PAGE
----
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The number of cyberattacks are on the rise, but the average cost of each attack is increasing even faster. Billions of dollars are at stake every year for businesses exposed to cyberthreats and even with economic headwinds dampening growth, weaker spending on security could prove to be the costliest option if an attack is successfully executed. Rising volumes of claims are also increasing premiums for cyber insurance policies.

Survey data from Bloomberg and PwC show corporate cybersecurity spending is likely to rise this year. Meanwhile, private market activity, such as fundraising at VC-backed startups, shows interest has not been meaningfully depressed by macroeconomic headwinds and financial market turmoil. In fact, lower valuations could spur a wave of acquisitions by big tech firms – like Google’s purchase of Mandiant – who recognize the growth potential of the cybersecurity industry. 

Related ETF: First Trust NASDAQ Cybersecurity ETF (CIBR)

Cyberthreats Disregard Recession, Cybersecurity Spend Expected to Rise

New US government data shows cybercrime has been growing exponentially for half a decade.

In 2016, US businesses and public bodies were hit with a total of 19,060 incidents in the four major categories — ransomware, data breaches, business email compromise, and denial of service attacks — with a total cost of $470 million, per a Government Accountability Office (GAO) analysis of FBI reports.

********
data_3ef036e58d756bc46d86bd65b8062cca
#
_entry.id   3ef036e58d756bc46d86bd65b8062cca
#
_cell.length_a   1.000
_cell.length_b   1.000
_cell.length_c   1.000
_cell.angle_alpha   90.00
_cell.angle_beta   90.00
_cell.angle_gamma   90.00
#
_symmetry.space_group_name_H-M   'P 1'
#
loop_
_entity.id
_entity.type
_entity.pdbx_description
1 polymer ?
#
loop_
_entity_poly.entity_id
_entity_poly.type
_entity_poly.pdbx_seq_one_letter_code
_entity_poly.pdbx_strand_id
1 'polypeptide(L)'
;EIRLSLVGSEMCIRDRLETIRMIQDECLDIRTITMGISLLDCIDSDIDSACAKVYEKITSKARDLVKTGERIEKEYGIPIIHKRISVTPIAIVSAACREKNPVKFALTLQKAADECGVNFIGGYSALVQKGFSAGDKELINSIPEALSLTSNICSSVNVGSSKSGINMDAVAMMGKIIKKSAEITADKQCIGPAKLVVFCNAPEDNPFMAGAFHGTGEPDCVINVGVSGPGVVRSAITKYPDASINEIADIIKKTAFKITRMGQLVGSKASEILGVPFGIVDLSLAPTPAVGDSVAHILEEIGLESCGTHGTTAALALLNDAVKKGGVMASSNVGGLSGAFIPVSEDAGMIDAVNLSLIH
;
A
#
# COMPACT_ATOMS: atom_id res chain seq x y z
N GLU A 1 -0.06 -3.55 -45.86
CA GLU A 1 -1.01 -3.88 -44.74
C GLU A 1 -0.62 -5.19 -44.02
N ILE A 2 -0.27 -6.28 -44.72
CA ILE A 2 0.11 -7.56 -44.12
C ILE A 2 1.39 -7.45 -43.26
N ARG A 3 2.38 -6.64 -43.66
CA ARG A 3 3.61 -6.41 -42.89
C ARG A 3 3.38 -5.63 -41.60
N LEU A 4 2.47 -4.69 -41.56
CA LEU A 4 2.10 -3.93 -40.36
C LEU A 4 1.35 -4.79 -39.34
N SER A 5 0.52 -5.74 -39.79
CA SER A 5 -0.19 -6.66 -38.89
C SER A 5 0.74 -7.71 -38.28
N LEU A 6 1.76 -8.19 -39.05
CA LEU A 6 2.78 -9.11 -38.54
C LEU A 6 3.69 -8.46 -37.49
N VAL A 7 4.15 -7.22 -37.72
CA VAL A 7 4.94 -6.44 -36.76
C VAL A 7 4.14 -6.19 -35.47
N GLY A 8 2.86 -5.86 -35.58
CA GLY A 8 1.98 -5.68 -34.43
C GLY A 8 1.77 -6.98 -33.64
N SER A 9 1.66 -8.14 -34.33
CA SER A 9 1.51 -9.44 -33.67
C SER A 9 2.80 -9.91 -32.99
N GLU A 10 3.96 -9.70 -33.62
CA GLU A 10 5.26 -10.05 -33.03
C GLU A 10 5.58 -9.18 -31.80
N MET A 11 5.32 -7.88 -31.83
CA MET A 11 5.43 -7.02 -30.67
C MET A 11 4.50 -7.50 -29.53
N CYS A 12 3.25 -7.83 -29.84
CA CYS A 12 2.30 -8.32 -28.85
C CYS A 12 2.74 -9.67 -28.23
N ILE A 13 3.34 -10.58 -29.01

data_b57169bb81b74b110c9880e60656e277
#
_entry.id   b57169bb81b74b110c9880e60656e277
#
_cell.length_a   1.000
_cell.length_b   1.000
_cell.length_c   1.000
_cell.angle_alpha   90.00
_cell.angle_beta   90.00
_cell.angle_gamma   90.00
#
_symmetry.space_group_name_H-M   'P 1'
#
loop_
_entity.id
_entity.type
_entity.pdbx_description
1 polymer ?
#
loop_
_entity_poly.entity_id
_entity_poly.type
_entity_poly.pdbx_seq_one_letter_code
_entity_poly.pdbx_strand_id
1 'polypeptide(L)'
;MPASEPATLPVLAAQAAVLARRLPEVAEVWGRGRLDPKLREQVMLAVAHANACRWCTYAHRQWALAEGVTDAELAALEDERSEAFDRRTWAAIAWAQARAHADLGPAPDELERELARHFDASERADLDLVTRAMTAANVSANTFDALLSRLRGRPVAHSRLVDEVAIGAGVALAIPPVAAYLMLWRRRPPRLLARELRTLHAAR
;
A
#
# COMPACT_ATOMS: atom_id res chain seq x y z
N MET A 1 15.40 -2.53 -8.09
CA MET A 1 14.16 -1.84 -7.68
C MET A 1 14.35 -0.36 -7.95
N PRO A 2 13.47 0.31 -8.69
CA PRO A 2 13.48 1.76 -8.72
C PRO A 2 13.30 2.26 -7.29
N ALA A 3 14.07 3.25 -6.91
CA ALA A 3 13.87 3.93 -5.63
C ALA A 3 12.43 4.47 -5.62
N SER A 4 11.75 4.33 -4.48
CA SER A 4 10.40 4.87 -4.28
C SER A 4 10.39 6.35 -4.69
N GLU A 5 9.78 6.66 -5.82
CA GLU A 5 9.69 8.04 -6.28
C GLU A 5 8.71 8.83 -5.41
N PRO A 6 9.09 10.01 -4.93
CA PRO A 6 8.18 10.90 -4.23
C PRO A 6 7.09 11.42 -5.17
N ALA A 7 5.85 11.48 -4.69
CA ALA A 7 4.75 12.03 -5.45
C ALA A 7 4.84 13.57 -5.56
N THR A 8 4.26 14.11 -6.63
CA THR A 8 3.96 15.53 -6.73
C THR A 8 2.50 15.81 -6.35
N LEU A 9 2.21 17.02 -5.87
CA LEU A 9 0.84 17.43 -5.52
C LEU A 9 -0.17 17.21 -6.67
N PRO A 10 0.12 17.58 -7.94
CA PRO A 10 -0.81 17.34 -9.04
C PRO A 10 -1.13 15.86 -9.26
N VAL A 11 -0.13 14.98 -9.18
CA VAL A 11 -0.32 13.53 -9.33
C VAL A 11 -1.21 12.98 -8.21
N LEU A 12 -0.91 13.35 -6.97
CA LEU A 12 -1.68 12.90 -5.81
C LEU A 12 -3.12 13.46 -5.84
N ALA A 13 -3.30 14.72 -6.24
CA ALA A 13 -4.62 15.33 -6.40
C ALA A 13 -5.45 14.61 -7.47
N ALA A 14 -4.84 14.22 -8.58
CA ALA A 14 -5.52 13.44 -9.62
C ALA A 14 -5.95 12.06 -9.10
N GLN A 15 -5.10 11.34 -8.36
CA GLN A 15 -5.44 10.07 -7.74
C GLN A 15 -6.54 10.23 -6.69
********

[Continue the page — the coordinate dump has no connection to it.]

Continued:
In 2021, The Verge notes those totals jumped to 26,074 incidents, and the total cost was close to $2.6 billion; growth rates of 37% and 453%, respectively. A much steeper increase in costs versus instance of attacks indicates cyberattacks are not only becoming more common, but significantly more costly.

A recent analysis by fraud prevention and cybersecurity company SEON found that cyberattacks have nearly doubled since last year.

Though economic growth appears to be slowing globally, that is unlikely to deter cyberthreats. Spending on cybersecurity by businesses will have to keep pace. Cybersecurity Ventures expects global cybercrime costs to grow by 15% per annum over the next five years, reaching $10.5 trillion annually by 2025, up from a World Economic Forum estimate of $3 trillion in 2015.

Those rising costs have been a major issue for insurance companies with policies covering cyberattacks. Cyber insurance has been a saving grace for many firms, particularly those targeted by ransomware, but MRP warned last year that business model is bleeding profitability. As Fitch Ratings noted in 2021, the direct loss ratio (the percentage of insurance income from premiums that a company pays to claimants) for standalone cyber rose sharply in 2020 to 73%, the highest level recorded in the six years that separate cyber data were included in financial reporting.

That has driven up premiums for cyber insurance precipitously. Per JDSupra, Fitch recently reported that cyber insurance direct written premiums grew by 74% in 2021 to over $4.8 billion, and premiums for standalone cyber coverage increased by 92% to over $3.1 billion for the year, according to statutory financial data submitted to the National Association of Insurance Commissioners. With costs for cyber insurance…

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